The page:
Intel Wireless 9560 - High latency on WIFI

I switched to Garuda a few days ago after using Manjaro exclusively for almost 2 years, apart from few Nvidia related issues my experience with Garuda was pretty good but today I noticed a strange issue with my wifi card.

I have a 4G router and Fiber connection (which I connect to via ethernet cable), for the last few days I have only been using a fiber connection and today I tried to switch to the 4G router (via WIFI) and I noticed my internet is extremely slow. So I tried connecting to the router from my phone and in that connection worked fine.

Then I ran ping against my router's IP found out it has extremely High latency, note that the router sits like 50 centimeters away from the laptop.

❯ ping 192.168.1.1                                                                                                                                        97%  ─╯
PING 192.168.1.1 (192.168.1.1) 56(84) bytes of data.
64 bytes from 192.168.1.1: icmp_seq=13 ttl=64 time=2089 ms
64 bytes from 192.168.1.1: icmp_seq=14 ttl=64 time=1870 ms
64 bytes from 192.168.1.1: icmp_seq=15 ttl=64 time=847 ms
64 bytes from 192.168.1.1: icmp_seq=16 ttl=64 time=0.916 ms
64 bytes from 192.168.1.1: icmp_seq=17 ttl=64 time=1.82 ms
64 bytes from 192.168.1.1: icmp_seq=28 ttl=64 time=2052 ms
64 bytes from 192.168.1.1: icmp_seq=31 ttl=64 time=1.77 ms
64 bytes from 192.168.1.1: icmp_seq=32 ttl=64 time=0.842 ms
64 bytes from 192.168.1.1: icmp_seq=33 ttl=64 time=3.99 ms
64 bytes from 192.168.1.1: icmp_seq=34 ttl=64 time=1.06 ms
64 bytes from 192.168.1.1: icmp_seq=45 ttl=64 time=1951 ms
64 bytes from 192.168.1.1: icmp_seq=46 ttl=64 time=928 ms
64 bytes from 192.168.1.1: icmp_seq=47 ttl=64 time=8.03 ms
64 bytes from 192.168.1.1: icmp_seq=48 ttl=64 time=0.731 ms
64 bytes from 192.168.1.1: icmp_seq=59 ttl=64 time=2049 ms
64 bytes from 192.168.1.1: icmp_seq=62 ttl=64 time=2.28 ms
^C
--- 192.168.1.1 ping statistics ---
62 packets transmitted, 16 received, 74.1936% packet loss, time 62257ms
rtt min/avg/max/mdev = 0.731/737.960/2089.107/899.352 ms, pipe 3

I tried disabling Wifi power save and MAC address randomization on Garuda Network Assistant but it didn't help. When I connect to my router via LAN cable it works without an issue.

❯ inxi -Fxxza                                                                                                                                             97%  ─╯
System:    Kernel: 5.9.12-zen1-1-zen x86_64 bits: 64 compiler: gcc v: 10.2.0 
           parameters: BOOT_IMAGE=/@/boot/vmlinuz-linux-zen root=UUID=c1ed7ada-65d9-457d-b3fc-1915453c8b16 rw 
           [email protected] quiet splash rd.udev.log_priority=3 vt.global_cursor_default=0 
           systemd.unified_cgroup_hierarchy=1 resume=UUID=cae05301-3b3a-469d-832c-8e526c83468d loglevel=3 
           Desktop: KDE Plasma 5.20.4 tk: Qt 5.15.2 info: latte-dock wm: kwin_x11 dm: SDDM Distro: Garuda Linux 
Machine:   Type: Laptop System: ASUSTeK product: ROG Strix G531GT_G531GT v: 1.0 serial: <filter> 
           Mobo: ASUSTeK model: G531GT v: 1.0 serial: <filter> UEFI: American Megatrends v: G531GT.307 date: 04/28/2020 
Battery:   ID-1: BAT0 charge: 45.4 Wh condition: 46.8/50.5 Wh (93%) volts: 12.5/12.5 model: ASUSTeK ASUS Battery type: Li-ion 
           serial: N/A status: Not charging 
CPU:       Info: 6-Core model: Intel Core i7-9750H bits: 64 type: MT MCP arch: Kaby Lake family: 6 model-id: 9E (158) 
           stepping: D (13) microcode: DE L2 cache: 12.0 MiB 
           flags: avx avx2 lm nx pae sse sse2 sse3 sse4_1 sse4_2 ssse3 vmx bogomips: 62399 
           Speed: 4052 MHz min/max: 800/4500 MHz Core speeds (MHz): 1: 4052 2: 4274 3: 3820 4: 4072 5: 3985 6: 4019 7: 4078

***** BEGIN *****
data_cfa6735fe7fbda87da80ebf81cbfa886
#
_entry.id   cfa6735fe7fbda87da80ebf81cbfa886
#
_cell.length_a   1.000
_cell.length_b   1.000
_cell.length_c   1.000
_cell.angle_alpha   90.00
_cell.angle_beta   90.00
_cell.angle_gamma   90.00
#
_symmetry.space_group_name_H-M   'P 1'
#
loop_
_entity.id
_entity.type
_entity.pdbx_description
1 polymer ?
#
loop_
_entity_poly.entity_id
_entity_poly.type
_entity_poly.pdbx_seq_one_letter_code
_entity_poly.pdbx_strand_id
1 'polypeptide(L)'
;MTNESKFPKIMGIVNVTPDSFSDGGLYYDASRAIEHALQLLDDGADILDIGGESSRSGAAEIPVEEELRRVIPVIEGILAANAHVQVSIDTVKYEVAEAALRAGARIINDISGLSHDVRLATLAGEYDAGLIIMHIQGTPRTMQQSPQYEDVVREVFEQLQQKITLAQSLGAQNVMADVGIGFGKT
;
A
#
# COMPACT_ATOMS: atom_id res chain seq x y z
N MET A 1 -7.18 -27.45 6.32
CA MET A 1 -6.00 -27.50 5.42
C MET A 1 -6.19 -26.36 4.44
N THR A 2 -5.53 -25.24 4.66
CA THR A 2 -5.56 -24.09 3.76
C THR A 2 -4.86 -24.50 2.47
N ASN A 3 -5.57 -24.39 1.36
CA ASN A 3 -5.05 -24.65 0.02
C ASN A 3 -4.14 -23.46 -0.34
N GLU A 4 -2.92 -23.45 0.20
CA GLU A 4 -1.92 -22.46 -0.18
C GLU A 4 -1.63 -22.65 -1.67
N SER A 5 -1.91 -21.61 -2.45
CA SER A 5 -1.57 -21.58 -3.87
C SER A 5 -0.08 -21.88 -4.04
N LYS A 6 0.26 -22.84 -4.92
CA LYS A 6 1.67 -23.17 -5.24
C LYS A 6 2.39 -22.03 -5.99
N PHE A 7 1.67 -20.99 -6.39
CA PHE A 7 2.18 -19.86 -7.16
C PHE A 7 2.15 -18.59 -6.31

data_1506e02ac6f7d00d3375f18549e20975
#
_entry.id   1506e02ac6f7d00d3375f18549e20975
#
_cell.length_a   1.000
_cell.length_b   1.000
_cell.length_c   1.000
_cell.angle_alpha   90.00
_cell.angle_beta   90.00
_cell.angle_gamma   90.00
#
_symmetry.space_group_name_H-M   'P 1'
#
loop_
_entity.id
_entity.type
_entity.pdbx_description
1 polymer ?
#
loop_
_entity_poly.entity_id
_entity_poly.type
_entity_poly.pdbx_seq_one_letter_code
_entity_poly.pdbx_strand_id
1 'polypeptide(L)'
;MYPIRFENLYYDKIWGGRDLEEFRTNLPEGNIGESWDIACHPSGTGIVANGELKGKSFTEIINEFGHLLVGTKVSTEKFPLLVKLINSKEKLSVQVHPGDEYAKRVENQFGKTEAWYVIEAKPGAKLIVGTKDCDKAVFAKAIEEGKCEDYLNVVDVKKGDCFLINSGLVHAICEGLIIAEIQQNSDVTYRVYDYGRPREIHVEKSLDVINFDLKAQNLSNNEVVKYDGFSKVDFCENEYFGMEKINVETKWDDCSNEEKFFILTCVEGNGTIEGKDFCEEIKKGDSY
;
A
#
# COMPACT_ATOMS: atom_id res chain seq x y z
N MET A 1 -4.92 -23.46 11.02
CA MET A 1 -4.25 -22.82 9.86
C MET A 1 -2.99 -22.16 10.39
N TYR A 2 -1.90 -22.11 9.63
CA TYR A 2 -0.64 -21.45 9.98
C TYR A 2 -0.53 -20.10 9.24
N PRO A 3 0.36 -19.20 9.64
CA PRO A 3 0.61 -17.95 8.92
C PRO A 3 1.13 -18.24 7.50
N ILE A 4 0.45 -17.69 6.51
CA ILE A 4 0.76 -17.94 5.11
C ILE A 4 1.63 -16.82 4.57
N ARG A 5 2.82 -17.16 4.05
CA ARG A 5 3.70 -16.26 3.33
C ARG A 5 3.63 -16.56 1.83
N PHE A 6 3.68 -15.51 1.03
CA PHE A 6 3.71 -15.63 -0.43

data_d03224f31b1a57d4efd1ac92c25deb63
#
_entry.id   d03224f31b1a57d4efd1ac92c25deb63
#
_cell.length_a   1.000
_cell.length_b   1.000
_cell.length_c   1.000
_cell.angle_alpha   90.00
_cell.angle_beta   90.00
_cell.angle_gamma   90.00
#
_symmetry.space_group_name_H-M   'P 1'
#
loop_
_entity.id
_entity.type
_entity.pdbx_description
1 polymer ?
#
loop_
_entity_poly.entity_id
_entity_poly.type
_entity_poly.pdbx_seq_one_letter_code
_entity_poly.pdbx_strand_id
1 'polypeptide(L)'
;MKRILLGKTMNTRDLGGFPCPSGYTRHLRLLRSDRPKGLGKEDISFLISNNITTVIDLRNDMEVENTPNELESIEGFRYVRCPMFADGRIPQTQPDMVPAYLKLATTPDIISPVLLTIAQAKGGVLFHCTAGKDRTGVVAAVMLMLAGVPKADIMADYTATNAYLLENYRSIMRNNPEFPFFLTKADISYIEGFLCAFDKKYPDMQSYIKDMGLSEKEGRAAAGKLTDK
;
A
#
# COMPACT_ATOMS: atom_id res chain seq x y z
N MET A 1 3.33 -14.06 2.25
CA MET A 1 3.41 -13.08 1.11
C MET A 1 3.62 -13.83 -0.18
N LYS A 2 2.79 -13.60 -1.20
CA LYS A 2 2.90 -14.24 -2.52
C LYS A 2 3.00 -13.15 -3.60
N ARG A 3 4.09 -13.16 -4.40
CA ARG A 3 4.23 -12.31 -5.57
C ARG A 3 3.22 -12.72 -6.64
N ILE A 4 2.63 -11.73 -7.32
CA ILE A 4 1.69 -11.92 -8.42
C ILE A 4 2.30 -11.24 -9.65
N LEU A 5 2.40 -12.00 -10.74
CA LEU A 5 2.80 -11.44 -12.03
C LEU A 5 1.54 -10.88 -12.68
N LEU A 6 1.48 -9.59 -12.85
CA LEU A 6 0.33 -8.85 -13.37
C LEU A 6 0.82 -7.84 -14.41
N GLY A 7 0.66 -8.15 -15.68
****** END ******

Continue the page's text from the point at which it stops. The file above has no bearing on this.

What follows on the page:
8: 4147 9: 4130 10: 4090 11: 4149 12: 4177 
           Vulnerabilities: Type: itlb_multihit status: KVM: VMX disabled 
           Type: l1tf status: Not affected 
           Type: mds status: Not affected 
           Type: meltdown status: Not affected 
           Type: spec_store_bypass mitigation: Speculative Store Bypass disabled via prctl and seccomp 
           Type: spectre_v1 mitigation: usercopy/swapgs barriers and __user pointer sanitization 
           Type: spectre_v2 mitigation: Enhanced IBRS, IBPB: conditional, RSB filling 
           Type: srbds mitigation: TSX disabled 
           Type: tsx_async_abort status: Not affected 
Graphics:  Device-1: Intel UHD Graphics 630 vendor: ASUSTeK driver: i915 v: kernel bus ID: 00:02.0 chip ID: 8086:3e9b 
           Device-2: NVIDIA TU117M [GeForce GTX 1650 Mobile / Max-Q] vendor: ASUSTeK driver: nvidia v: 455.45.01 
           alternate: nouveau,nvidia_drm bus ID: 01:00.0 chip ID: 10de:1f91 
           Display: x11 server: X.Org 1.20.10 compositor: kwin_x11 driver: intel,nvidia display ID: :0 screens: 1 
           Screen-1: 0 s-res: 3840x1200 s-dpi: 96 s-size: 1013x316mm (39.9x12.4") s-diag: 1061mm (41.8") 
           Monitor-1: eDP1 res: 1920x1080 hz: 120 dpi: 143 size: 340x190mm (13.4x7.5") diag: 389mm (15.3") 
           Monitor-2: HDMI-1-0 res: 1920x1200 hz: 60 dpi: 94 size: 519x324mm (20.4x12.8") diag: 612mm (24.1") 
           OpenGL: renderer: Mesa Intel UHD Graphics 630 (CFL GT2) v: 4.6 Mesa 20.3.0 direct render: Yes 
Audio:     Device-1: Intel Cannon Lake PCH cAVS vendor: ASUSTeK driver: snd_hda_intel v: kernel 
           alternate: snd_soc_skl,snd_sof_pci bus ID: 00:1f.3 chip ID: 8086:a348 
           Sound Server: ALSA v: k5.9.12-zen1-1-zen 
Network:   Device-1: Intel Wireless-AC 9560 [Jefferson Peak] driver: iwlwifi v: kernel port: 5000 bus ID: 00:14.3 
           chip ID: 8086:a370 
           IF: wlo1 state: up mac: <filter> 
           Device-2: Realtek RTL8111/8168/8411 PCI Express Gigabit Ethernet vendor: ASUSTeK driver: r8169 v: kernel port: 3000 
           bus ID: 03:00.0 chip ID: 10ec:8168 
           IF: eno2 state: up speed: 100 Mbps duplex: full mac: <filter> 
Drives:    Local Storage: total: 1.38 TiB used: 329.70 GiB (23.4%) 
           SMART Message: Unable to run smartctl. Root privileges required. 
           ID-1: /dev/nvme0n1 vendor: Micron model: 2200V MTFDHBA512TCK size: 476.94 GiB block size: physical: 512 B 
           logical: 512 B speed: 31.6 Gb/s lanes: 4 serial: <filter> rev: P1MA0V4 scheme: GPT 
           ID-2: /dev/sda vendor: Toshiba model: MQ04ABF100 size: 931.51 GiB block size: physical: 4096 B logical: 512 B 
           speed: 6.0 Gb/s rotation: 5400 rpm serial: <filter> rev: 0J scheme: GPT 
Partition: ID-1: / raw size: 259.79 GiB size: 259.79 GiB (100.00%) used: 45.95 GiB (17.7%) fs: btrfs dev: /dev/nvme0n1p5 
           ID-2: /home raw size: 259.79 GiB size: 259.79 GiB (100.00%) used: 45.95 GiB (17.7%) fs: btrfs dev: /dev/nvme0n1p5 
           ID-3: /var/log raw size: 259.79 GiB size: 259.79 GiB (100.00%) used: 45.95 GiB (17.7%) fs: btrfs 
           dev: /dev/nvme0n1p5